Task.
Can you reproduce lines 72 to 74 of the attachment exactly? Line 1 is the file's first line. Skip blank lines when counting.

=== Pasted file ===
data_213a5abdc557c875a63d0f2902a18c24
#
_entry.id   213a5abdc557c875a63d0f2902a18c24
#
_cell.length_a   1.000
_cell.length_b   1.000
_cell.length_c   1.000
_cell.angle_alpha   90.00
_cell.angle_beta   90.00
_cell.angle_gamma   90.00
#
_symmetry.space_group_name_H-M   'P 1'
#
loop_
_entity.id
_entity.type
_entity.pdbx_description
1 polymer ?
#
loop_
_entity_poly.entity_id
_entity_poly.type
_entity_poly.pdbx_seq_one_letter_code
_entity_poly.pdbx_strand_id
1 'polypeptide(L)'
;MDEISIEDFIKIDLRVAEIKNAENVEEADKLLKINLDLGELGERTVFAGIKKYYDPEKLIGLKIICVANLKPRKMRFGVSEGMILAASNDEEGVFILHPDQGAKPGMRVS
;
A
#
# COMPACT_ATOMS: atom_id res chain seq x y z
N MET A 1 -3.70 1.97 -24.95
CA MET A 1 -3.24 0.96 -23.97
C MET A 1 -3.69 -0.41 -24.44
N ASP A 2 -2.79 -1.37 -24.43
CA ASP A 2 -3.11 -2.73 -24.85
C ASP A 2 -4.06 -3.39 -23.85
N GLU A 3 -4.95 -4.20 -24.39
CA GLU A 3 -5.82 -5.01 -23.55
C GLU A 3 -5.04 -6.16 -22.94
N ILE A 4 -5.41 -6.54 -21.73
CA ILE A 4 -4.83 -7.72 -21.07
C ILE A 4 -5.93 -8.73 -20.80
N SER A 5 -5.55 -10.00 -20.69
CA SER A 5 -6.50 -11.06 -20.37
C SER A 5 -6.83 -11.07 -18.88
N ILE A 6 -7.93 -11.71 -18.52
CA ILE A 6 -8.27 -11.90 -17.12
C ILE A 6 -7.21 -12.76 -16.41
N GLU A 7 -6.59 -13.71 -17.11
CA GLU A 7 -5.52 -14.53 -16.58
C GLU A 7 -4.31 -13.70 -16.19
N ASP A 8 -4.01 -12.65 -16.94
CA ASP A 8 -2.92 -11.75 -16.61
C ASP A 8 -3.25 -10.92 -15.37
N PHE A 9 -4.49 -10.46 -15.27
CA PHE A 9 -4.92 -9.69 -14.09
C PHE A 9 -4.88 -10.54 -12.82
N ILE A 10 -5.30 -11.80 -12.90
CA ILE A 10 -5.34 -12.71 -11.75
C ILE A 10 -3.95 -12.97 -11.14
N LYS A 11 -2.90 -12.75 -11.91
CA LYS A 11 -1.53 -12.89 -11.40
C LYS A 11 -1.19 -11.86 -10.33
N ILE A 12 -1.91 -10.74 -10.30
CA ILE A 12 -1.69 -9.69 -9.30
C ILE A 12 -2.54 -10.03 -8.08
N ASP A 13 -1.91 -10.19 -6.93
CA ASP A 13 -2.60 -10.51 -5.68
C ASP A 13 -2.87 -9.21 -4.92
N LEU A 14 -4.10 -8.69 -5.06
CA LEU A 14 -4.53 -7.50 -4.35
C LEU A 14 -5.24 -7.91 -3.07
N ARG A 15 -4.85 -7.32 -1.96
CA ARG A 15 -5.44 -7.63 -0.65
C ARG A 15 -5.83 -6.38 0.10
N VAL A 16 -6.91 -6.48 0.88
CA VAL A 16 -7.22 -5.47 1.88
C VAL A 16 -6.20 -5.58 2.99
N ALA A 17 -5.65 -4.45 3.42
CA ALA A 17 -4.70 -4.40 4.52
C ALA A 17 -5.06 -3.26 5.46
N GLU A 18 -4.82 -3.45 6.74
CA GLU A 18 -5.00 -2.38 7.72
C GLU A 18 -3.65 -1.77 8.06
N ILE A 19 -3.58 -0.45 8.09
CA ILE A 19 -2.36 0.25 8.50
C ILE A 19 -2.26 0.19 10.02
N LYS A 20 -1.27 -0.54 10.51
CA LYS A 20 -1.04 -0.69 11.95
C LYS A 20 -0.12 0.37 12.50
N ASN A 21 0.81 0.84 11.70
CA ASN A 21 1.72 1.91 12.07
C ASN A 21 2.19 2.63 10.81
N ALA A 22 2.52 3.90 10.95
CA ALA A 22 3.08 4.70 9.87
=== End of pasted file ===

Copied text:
C LEU A 14 -5.24 -7.91 -3.07
N ARG A 15 -4.85 -7.32 -1.96
CA ARG A 15 -5.44 -7.63 -0.65